Wherefore the PRINCES to come, &c.] [...], Populus MESSIAE venturus, i. futurus. The People that should be the peo­ple of Messiah the Prince, when Israel was [Page 33] rejected; so the Hebrews call seculum futurum, [...]; whence Mark 10. ver. 13. Luke 18. 30. [...]. Eph. 2. 7. [...]. According to which notion, Apoc. 1. 4. [...]. Vid. Psal. 71. 18. Esay 27. 6. Esay 44. 7. [...], Vulgat. ventura & quae futura sunt. Thus I construe the Text, and understand by Populus principis futurus, the peo­ple of the Romane Empire, where Christ was principally to have his Church and Kingdome, whilst Israel should be rejected. Cornelius therefore the first Gentile converted was a Romane Centurion. S. Paul, who is called the Apostle of the Gentiles, went not beyond the bounds of the Empire. This was that [...] whereof Christ said, Matth. 24. That before the Destruction of Jerusalem, the Gospel should be preached [...], as Augustus is said Luke 2. 1. to have taxed, [...], according as the Romanes them­selves used to call it Imperium Orbis Terrarum, &c. Antichrist, who was to sit in the Temple or Church of Christ, sits in the midst of this Empire: whence it appears, that the Church, which Christ should have,whilest. after Israel dis­claimed [Page 34] him, should chiefly be in it. This People therefore, which was in Israels stead to be the People of Messiah the Prince, should destroy the City and Sanctuary with such a Destruction as should like a Flood over­whelme the whole Nation, and as an unre­sistible torrent, break down and wash all away before it. All which we know they did.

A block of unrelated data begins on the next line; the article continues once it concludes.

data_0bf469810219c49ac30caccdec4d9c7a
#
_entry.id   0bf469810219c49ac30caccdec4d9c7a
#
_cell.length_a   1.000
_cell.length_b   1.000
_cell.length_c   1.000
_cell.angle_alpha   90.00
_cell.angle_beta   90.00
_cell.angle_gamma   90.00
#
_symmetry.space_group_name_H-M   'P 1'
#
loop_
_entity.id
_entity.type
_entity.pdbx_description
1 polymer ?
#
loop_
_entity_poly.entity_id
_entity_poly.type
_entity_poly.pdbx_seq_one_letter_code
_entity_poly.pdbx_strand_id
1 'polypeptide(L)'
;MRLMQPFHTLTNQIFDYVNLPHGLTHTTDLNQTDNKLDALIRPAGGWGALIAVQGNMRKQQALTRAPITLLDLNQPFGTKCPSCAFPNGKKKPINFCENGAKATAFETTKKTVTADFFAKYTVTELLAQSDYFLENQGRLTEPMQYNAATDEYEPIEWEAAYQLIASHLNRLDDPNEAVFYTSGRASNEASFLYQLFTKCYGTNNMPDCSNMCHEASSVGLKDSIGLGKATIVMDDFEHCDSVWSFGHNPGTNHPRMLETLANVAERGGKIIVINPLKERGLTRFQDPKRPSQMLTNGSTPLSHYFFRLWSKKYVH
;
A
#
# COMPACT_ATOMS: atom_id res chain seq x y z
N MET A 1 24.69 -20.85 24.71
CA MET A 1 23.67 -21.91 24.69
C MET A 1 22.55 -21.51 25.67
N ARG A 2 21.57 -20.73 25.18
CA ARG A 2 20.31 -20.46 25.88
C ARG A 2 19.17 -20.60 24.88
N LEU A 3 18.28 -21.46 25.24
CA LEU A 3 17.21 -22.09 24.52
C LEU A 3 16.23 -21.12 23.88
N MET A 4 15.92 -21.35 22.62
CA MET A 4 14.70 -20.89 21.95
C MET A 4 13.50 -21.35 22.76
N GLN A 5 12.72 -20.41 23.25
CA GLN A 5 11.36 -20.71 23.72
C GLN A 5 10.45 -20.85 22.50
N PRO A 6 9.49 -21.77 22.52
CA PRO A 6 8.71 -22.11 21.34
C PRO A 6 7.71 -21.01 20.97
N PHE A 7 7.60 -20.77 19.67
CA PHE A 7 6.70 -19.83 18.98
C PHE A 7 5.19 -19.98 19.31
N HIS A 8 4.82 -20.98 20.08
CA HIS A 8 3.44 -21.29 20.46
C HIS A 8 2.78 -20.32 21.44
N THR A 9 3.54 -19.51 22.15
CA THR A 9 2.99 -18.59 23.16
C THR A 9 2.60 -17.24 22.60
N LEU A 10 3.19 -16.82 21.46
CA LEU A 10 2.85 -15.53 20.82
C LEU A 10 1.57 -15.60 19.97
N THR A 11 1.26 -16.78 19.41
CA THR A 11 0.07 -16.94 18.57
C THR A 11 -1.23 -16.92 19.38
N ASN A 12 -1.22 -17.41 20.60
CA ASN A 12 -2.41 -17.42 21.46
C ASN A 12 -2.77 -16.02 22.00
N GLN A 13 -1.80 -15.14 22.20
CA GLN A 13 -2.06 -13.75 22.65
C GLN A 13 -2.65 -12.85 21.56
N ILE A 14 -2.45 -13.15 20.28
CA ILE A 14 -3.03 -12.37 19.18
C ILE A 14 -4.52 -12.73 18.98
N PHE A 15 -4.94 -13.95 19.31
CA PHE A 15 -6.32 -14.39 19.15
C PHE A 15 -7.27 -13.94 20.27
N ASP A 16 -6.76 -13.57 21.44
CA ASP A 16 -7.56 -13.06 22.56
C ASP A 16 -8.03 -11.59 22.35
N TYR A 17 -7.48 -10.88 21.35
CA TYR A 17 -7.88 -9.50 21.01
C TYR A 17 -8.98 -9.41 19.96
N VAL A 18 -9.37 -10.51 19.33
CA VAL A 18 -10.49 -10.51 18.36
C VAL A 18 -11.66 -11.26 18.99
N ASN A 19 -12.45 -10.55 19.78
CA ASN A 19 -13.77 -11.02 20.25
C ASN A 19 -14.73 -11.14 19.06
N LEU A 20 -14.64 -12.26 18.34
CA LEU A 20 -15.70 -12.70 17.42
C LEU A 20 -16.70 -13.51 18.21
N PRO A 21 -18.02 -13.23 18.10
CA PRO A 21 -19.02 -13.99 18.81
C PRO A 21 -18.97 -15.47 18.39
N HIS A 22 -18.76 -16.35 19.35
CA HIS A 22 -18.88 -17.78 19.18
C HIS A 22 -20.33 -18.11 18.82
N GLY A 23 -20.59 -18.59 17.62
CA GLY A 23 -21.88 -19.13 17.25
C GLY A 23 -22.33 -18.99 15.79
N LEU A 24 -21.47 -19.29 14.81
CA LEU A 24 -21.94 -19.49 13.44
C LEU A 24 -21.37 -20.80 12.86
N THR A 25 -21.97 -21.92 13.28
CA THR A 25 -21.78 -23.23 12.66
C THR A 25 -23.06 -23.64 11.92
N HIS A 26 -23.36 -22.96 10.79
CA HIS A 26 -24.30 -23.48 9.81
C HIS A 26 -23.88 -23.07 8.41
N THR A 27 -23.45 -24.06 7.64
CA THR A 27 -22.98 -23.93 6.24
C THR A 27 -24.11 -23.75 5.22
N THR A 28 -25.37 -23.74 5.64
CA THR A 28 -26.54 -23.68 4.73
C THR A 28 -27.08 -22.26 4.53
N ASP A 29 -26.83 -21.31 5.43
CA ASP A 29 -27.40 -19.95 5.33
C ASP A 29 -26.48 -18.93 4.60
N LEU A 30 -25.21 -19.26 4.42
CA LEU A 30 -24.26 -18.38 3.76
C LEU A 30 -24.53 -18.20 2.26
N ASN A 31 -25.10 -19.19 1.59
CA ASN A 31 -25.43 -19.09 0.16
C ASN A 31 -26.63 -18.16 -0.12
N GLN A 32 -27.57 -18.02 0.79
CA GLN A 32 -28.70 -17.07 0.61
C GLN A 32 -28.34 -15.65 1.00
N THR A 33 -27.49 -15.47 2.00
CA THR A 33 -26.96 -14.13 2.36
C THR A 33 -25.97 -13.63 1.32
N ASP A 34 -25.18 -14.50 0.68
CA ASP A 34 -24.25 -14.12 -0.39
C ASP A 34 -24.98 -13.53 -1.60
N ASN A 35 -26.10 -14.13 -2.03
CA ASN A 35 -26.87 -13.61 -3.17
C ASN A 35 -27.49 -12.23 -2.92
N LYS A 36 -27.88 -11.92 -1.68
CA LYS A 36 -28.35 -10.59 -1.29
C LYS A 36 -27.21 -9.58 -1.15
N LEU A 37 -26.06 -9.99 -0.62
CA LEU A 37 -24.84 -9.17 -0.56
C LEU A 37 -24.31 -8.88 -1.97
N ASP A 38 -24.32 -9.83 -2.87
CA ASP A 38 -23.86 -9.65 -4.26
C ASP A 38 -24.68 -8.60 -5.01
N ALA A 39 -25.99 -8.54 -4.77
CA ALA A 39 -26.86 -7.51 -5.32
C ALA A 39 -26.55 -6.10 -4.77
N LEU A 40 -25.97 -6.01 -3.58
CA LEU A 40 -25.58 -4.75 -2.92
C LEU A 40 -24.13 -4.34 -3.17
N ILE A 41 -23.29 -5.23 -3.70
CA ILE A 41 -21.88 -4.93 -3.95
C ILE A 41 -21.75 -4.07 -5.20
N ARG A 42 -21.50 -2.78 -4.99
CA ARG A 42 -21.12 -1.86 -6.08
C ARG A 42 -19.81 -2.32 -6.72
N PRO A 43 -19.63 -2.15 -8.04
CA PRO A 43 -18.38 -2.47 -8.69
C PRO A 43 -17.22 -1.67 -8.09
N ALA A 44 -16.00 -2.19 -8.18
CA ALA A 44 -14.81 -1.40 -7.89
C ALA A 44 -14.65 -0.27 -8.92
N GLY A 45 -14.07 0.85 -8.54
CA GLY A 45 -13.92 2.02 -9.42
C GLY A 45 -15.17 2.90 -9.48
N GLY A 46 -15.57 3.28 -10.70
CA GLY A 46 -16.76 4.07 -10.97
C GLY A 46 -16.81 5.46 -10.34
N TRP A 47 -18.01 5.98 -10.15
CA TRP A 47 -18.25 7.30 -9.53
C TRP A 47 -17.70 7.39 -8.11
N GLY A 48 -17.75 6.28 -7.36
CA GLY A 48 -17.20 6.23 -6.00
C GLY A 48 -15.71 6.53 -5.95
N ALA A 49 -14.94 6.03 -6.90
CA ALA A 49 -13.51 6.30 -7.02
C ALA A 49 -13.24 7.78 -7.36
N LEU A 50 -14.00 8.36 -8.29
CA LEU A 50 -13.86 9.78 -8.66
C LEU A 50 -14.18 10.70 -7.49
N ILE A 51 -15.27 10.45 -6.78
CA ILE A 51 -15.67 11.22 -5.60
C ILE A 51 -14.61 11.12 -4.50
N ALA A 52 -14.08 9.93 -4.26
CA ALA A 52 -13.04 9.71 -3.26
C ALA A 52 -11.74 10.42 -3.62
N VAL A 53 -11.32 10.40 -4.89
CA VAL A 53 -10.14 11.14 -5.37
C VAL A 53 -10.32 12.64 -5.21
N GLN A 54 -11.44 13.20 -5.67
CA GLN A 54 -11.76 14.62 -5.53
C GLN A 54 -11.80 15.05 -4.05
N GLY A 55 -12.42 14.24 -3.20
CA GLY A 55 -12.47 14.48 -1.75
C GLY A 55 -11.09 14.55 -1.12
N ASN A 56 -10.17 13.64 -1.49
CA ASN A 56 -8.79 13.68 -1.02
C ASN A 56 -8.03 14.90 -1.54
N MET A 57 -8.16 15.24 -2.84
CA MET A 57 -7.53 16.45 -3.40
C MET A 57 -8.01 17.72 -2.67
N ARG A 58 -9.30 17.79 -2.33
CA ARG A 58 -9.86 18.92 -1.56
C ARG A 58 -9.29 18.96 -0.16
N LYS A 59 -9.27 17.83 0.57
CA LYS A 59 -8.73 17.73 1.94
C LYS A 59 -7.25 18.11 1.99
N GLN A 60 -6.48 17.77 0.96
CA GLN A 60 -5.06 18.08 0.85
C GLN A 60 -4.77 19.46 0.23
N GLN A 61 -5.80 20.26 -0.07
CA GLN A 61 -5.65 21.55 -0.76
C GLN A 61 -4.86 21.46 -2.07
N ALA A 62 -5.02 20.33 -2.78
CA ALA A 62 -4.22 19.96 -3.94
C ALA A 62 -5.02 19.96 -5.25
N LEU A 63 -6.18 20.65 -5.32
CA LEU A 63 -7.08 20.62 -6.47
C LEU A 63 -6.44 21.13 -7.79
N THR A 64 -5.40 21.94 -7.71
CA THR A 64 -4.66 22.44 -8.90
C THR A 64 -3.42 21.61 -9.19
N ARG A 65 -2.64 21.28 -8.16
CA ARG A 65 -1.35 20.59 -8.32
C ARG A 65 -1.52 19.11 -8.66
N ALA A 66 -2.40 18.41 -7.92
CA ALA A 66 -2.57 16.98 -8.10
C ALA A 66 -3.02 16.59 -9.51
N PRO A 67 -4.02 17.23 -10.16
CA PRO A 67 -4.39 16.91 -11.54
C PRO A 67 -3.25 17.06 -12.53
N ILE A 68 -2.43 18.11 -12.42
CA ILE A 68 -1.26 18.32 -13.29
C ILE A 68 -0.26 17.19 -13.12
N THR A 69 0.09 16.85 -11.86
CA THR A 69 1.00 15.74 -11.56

And unto the end of Warre Desolations are de­termined] That is, untill the end of the Fourth Kingdome of the Gentiles, whose last period is that Time times and half a Time, whereof it is said Dan. 7. ver. 21, 22, 25. ‘That Antichrist the eyed and mouthed Horn should make War with the Saints, and prevail against them, and they shall be given into his hand untill a Time and Times and half a Time: Untill the end of this War the Jewish Desolations are determined. But of this more in the next.

Verse 27.‘Neverthelesse he shall confirme a covenant with Many one week: and in half a week, being Or, ma­king desola­tion, he, &c. a Desola­ter he shall cause the Sacrifice and oblation to cease, and that being over a wing of Abominations, and un­till the finall time, (even that which is determined) it shall continue upon the desolate.’

HEre the Angell tels us what should be be done in the last Week, both of the first Computation, and of the second, that is, the last of the Lxx. and the last of the Lxij. And of this first, as comming first in time.